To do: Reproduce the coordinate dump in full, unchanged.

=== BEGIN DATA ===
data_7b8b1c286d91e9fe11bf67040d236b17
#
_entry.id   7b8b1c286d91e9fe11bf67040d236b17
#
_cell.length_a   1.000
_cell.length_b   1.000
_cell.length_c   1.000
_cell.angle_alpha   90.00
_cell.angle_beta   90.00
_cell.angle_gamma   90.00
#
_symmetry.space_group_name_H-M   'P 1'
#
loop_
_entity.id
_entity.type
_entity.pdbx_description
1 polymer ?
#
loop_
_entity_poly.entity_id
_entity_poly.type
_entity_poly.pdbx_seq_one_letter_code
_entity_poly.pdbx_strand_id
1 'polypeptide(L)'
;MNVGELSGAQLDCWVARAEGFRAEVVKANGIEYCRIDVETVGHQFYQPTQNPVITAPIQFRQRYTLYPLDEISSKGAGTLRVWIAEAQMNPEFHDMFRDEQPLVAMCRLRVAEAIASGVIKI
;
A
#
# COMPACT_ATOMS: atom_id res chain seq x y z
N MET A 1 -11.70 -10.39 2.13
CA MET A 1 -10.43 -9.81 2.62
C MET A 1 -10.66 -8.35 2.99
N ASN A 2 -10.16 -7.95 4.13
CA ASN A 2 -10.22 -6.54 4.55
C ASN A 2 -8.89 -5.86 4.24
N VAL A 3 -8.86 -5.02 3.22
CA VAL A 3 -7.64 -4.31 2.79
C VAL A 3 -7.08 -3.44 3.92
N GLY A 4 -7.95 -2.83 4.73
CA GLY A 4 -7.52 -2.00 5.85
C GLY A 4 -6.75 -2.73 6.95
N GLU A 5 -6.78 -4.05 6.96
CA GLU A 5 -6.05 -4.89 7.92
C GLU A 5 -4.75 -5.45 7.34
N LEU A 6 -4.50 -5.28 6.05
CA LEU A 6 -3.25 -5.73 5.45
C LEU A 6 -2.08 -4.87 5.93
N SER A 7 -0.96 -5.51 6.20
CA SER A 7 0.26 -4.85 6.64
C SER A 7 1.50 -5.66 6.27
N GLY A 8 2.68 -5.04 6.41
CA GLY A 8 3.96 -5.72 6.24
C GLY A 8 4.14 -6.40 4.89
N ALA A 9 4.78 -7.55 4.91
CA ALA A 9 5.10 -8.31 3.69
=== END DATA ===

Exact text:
data_7b8b1c286d91e9fe11bf67040d236b17
#
_entry.id   7b8b1c286d91e9fe11bf67040d236b17
#
_cell.length_a   1.000
_cell.length_b   1.000
_cell.length_c   1.000
_cell.angle_alpha   90.00
_cell.angle_beta   90.00
_cell.angle_gamma   90.00
#
_symmetry.space_group_name_H-M   'P 1'
#
loop_
_entity.id
_entity.type
_entity.pdbx_description
1 polymer ?
#
loop_
_entity_poly.entity_id
_entity_poly.type
_entity_poly.pdbx_seq_one_letter_code
_entity_poly.pdbx_strand_id
1 'polypeptide(L)'
;MNVGELSGAQLDCWVARAEGFRAEVVKANGIEYCRIDVETVGHQFYQPTQNPVITAPIQFRQRYTLYPLDEISSKGAGTLRVWIAEAQMNPEFHDMFRDEQPLVAMCRLRVAEAIASGVIKI
;
A
#
# COMPACT_ATOMS: atom_id res chain seq x y z
N MET A 1 -11.70 -10.39 2.13
CA MET A 1 -10.43 -9.81 2.62
C MET A 1 -10.66 -8.35 2.99
N ASN A 2 -10.16 -7.95 4.13
CA ASN A 2 -10.22 -6.54 4.55
C ASN A 2 -8.89 -5.86 4.24
N VAL A 3 -8.86 -5.02 3.22
CA VAL A 3 -7.64 -4.31 2.79
C VAL A 3 -7.08 -3.44 3.92
N GLY A 4 -7.95 -2.83 4.73
CA GLY A 4 -7.52 -2.00 5.85
C GLY A 4 -6.75 -2.73 6.95
N GLU A 5 -6.78 -4.05 6.96
CA GLU A 5 -6.05 -4.89 7.92
C GLU A 5 -4.75 -5.45 7.34
N LEU A 6 -4.50 -5.28 6.05
CA LEU A 6 -3.25 -5.73 5.45
C LEU A 6 -2.08 -4.87 5.93
N SER A 7 -0.96 -5.51 6.20
CA SER A 7 0.26 -4.85 6.64
C SER A 7 1.50 -5.66 6.27
N GLY A 8 2.68 -5.04 6.41
CA GLY A 8 3.96 -5.72 6.24
C GLY A 8 4.14 -6.40 4.89
N ALA A 9 4.78 -7.55 4.91
CA ALA A 9 5.10 -8.31 3.69